Jeffrey Gundlach from DoubleLine Capital presented at the Strategic Investment Conference this past week. He started off his talk by saying we’re at a “moment of truth” that could break either way. So, now is not the time to have high conviction about the economy or markets.
Showing a chart of the US budget deficit as percent of GDP, Gundlach talked about the new situation we are in: we have a rising deficit without a recession. It seems set to explode in 2019. This, combined with the Fed balance sheet reduction, will mean $2T–$3T in new Treasury issuance.
Looking at the combined central bank balance sheet action, Gundlach sees net tightening starting in 2019. The market is finally starting to believe the Fed is serious and an attitude adjustment is underway.
On housing, Gundlach said the fundamentals look “pretty darn bad.”
All Roads Lead to Inflation
Jeffrey continued his present with a look at inflation. We’re seeing an uptick in Germany and Japan. He asked, "Is this an anomaly, or is a break-out to higher levels in the cards?""
There are two parts to inflation: core goods and core services. He noted that there is a big disparity between the two in the US. However, the core CPI is trending up.
Gundlach pointed out that there is a high correlation between core CPI and where GDP will be in 18 months, that core CPI is a leading indicator. A very high correlation between core CPI and ISM PMI also suggests a higher CPI ahead.
Bottom line: All of Gundlach’s indicators point to higher inflation.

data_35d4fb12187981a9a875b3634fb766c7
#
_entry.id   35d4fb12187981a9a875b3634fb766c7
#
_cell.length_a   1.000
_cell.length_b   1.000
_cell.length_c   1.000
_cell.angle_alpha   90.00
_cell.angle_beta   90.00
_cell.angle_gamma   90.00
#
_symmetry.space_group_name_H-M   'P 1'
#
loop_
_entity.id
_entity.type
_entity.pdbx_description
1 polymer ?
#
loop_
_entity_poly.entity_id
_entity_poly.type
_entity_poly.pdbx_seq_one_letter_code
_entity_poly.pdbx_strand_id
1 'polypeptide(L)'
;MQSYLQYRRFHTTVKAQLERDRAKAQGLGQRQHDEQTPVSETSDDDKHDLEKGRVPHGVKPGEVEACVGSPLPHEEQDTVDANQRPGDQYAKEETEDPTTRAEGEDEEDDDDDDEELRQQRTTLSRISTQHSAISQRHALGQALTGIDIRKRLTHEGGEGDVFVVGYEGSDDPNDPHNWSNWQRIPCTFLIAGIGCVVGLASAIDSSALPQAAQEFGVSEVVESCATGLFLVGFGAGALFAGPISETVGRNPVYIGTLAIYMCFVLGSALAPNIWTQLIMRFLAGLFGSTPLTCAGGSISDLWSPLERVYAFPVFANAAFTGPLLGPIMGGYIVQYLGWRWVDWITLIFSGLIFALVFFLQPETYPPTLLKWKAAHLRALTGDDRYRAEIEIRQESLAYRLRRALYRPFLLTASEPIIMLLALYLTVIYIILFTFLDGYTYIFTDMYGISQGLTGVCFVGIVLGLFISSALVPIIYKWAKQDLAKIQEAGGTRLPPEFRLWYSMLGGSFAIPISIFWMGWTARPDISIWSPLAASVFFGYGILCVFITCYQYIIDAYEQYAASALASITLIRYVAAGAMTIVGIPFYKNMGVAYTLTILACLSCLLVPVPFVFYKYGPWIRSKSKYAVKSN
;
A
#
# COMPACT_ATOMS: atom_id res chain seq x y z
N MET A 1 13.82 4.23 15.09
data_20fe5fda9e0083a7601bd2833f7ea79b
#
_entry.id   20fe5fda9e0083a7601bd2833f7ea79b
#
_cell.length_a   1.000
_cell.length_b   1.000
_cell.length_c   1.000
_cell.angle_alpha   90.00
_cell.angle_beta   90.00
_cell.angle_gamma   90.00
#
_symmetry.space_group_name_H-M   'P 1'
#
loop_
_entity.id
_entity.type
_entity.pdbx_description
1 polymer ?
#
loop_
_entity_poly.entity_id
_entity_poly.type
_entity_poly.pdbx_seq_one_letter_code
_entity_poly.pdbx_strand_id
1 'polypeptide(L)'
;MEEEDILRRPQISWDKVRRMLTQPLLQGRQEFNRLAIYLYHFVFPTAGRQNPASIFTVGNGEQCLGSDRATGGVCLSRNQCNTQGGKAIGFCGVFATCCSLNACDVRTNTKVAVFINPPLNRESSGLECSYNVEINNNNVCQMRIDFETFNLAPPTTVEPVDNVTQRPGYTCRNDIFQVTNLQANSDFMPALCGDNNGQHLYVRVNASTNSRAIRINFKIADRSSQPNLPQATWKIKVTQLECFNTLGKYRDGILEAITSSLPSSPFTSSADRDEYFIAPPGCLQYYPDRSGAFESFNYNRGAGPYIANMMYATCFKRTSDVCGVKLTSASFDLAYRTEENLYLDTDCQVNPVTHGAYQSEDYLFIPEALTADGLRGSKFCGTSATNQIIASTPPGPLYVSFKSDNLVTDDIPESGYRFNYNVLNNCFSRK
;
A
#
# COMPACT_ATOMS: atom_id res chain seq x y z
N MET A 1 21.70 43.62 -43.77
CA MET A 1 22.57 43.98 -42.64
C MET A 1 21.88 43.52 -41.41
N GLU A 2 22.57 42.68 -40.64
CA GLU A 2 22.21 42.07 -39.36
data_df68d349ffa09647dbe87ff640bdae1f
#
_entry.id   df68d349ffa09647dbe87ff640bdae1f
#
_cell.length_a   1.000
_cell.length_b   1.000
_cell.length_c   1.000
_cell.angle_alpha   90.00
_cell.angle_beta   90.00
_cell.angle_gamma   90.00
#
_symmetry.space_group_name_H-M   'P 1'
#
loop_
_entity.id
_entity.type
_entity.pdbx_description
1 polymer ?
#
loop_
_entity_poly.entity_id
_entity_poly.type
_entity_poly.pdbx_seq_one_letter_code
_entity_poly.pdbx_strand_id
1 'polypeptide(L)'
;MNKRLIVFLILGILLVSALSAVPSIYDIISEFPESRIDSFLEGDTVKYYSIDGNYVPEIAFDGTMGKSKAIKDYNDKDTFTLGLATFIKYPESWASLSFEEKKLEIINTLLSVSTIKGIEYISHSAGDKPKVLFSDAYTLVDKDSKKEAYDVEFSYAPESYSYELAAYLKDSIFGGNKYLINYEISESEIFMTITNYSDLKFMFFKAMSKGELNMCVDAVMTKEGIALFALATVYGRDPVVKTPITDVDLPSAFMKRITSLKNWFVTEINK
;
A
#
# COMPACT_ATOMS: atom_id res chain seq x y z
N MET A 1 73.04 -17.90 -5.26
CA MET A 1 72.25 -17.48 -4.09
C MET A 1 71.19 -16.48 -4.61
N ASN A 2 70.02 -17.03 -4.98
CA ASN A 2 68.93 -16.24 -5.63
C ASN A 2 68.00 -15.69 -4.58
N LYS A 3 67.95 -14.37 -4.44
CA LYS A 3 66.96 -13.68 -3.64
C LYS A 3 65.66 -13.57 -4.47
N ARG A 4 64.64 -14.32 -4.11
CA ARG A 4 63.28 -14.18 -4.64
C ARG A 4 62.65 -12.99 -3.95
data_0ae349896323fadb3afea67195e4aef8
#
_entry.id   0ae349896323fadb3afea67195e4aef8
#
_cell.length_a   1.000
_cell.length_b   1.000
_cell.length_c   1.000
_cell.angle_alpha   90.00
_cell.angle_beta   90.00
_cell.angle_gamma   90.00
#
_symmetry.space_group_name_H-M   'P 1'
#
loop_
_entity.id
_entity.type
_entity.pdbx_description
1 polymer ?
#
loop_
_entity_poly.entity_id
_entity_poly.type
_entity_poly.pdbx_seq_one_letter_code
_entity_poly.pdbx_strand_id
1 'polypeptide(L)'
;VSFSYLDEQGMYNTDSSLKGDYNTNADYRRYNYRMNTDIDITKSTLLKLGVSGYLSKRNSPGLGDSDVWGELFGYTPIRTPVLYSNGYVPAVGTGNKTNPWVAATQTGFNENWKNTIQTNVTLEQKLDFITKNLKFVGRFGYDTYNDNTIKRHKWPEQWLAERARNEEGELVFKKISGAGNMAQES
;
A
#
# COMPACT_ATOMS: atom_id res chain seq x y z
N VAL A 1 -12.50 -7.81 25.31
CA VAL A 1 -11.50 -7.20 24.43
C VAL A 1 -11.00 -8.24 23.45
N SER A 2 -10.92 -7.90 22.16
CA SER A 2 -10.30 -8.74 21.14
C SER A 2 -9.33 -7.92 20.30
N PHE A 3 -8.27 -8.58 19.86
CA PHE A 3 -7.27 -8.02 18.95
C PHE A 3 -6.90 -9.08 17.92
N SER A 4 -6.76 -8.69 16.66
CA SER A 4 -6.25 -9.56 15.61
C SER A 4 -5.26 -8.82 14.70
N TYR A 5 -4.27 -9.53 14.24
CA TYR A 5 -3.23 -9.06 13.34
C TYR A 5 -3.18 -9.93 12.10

He says it is comical that the Fed has been trying to get to 2% inflation, yet we are already there. So, if inflation does go higher, the question is not how it affects the economy, it’s how the markets will react to it.
He then turned to bonds, and says that when the 10-year cleared 2.5%, things changed. The stock market doesn’t like the action in bonds.
On valuations, Gundlach noted that the price-to-sales ratio of the S&P 500 is sky-high. Either sales must take off or stock prices must come down.
Emerging Markets look Attactive
He showed that the CAPE ratio for Emerging Markets (EM) equities is about half that of the S&P 500. It is not out of the question to think that the ratios will converge—meaning that EMs go up, and the US comes down.
Over the past year, EMs have outperformed the US while Europe has underperformed. On a relative basis, Europe/World markets have cratered and look cheap.
Until about mid-2016, the S&P 500 and high yield bonds performed about the same. They have since diverged, with the S&P 500 taking off and the high yield sector lagging.
The dollar will get cheaper
Gundlach talked about the US dollar next. He showed that dollar bull and bear cycles last about 7 years, cycling between overvaluation and undervaluation. Using this measure, he thinks the dollar is headed lower. Looking at a longer-term chart, the dollar sits right on a major support level. Will it hold?
The opposite is seen in gold. Gold has been building a base for years, and is bumping up against a critical level. If it breaks out, it (gold) could begin a new bull phase.
Jeffrey then went through a series of charts showing that various asset classes have broken through crucial trend lines. In particular, he makes a hard call on the long bond market, and gives us a line in the sand above which he says the bond bull market is over.
Source: Mauldin Economics